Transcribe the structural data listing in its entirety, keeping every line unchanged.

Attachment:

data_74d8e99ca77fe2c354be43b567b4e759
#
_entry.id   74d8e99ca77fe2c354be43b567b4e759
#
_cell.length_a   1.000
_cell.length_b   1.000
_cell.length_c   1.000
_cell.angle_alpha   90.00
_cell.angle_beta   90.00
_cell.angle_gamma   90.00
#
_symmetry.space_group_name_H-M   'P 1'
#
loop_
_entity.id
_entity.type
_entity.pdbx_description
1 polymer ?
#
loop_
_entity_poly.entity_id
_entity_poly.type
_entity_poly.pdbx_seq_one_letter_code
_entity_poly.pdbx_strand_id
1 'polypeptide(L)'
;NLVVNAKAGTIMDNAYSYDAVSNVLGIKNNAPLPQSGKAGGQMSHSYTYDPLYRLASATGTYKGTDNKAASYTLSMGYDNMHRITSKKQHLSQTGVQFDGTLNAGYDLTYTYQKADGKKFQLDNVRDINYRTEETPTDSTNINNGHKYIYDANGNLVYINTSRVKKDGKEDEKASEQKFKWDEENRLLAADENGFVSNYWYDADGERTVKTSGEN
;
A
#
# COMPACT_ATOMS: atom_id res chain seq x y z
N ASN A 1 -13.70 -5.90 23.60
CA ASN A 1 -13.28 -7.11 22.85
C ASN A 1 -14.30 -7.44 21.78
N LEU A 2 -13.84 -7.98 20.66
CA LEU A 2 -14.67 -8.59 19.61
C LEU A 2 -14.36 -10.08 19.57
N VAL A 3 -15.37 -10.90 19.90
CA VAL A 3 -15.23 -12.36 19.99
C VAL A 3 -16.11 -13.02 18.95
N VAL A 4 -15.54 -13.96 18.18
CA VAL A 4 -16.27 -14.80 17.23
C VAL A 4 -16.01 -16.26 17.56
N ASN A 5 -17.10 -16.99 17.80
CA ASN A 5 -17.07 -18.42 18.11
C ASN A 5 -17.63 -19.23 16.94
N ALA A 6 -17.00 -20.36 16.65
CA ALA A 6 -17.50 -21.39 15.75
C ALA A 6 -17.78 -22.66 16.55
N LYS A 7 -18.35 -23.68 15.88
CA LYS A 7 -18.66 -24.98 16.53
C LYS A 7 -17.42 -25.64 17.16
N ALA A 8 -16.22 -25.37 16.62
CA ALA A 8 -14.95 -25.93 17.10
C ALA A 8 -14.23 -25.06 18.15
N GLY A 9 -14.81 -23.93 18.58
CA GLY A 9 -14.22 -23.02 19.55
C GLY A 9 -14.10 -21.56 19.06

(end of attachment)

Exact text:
data_74d8e99ca77fe2c354be43b567b4e759
#
_entry.id   74d8e99ca77fe2c354be43b567b4e759
#
_cell.length_a   1.000
_cell.length_b   1.000
_cell.length_c   1.000
_cell.angle_alpha   90.00
_cell.angle_beta   90.00
_cell.angle_gamma   90.00
#
_symmetry.space_group_name_H-M   'P 1'
#
loop_
_entity.id
_entity.type
_entity.pdbx_description
1 polymer ?
#
loop_
_entity_poly.entity_id
_entity_poly.type
_entity_poly.pdbx_seq_one_letter_code
_entity_poly.pdbx_strand_id
1 'polypeptide(L)'
;NLVVNAKAGTIMDNAYSYDAVSNVLGIKNNAPLPQSGKAGGQMSHSYTYDPLYRLASATGTYKGTDNKAASYTLSMGYDNMHRITSKKQHLSQTGVQFDGTLNAGYDLTYTYQKADGKKFQLDNVRDINYRTEETPTDSTNINNGHKYIYDANGNLVYINTSRVKKDGKEDEKASEQKFKWDEENRLLAADENGFVSNYWYDADGERTVKTSGEN
;
A
#
# COMPACT_ATOMS: atom_id res chain seq x y z
N ASN A 1 -13.70 -5.90 23.60
CA ASN A 1 -13.28 -7.11 22.85
C ASN A 1 -14.30 -7.44 21.78
N LEU A 2 -13.84 -7.98 20.66
CA LEU A 2 -14.67 -8.59 19.61
C LEU A 2 -14.36 -10.08 19.57
N VAL A 3 -15.37 -10.90 19.90
CA VAL A 3 -15.23 -12.36 19.99
C VAL A 3 -16.11 -13.02 18.95
N VAL A 4 -15.54 -13.96 18.18
CA VAL A 4 -16.27 -14.80 17.23
C VAL A 4 -16.01 -16.26 17.56
N ASN A 5 -17.10 -16.99 17.80
CA ASN A 5 -17.07 -18.42 18.11
C ASN A 5 -17.63 -19.23 16.94
N ALA A 6 -17.00 -20.36 16.65
CA ALA A 6 -17.50 -21.39 15.75
C ALA A 6 -17.78 -22.66 16.55
N LYS A 7 -18.35 -23.68 15.88
CA LYS A 7 -18.66 -24.98 16.53
C LYS A 7 -17.42 -25.64 17.16
N ALA A 8 -16.22 -25.37 16.62
CA ALA A 8 -14.95 -25.93 17.10
C ALA A 8 -14.23 -25.06 18.15
N GLY A 9 -14.81 -23.93 18.58
CA GLY A 9 -14.22 -23.02 19.55
C GLY A 9 -14.10 -21.56 19.06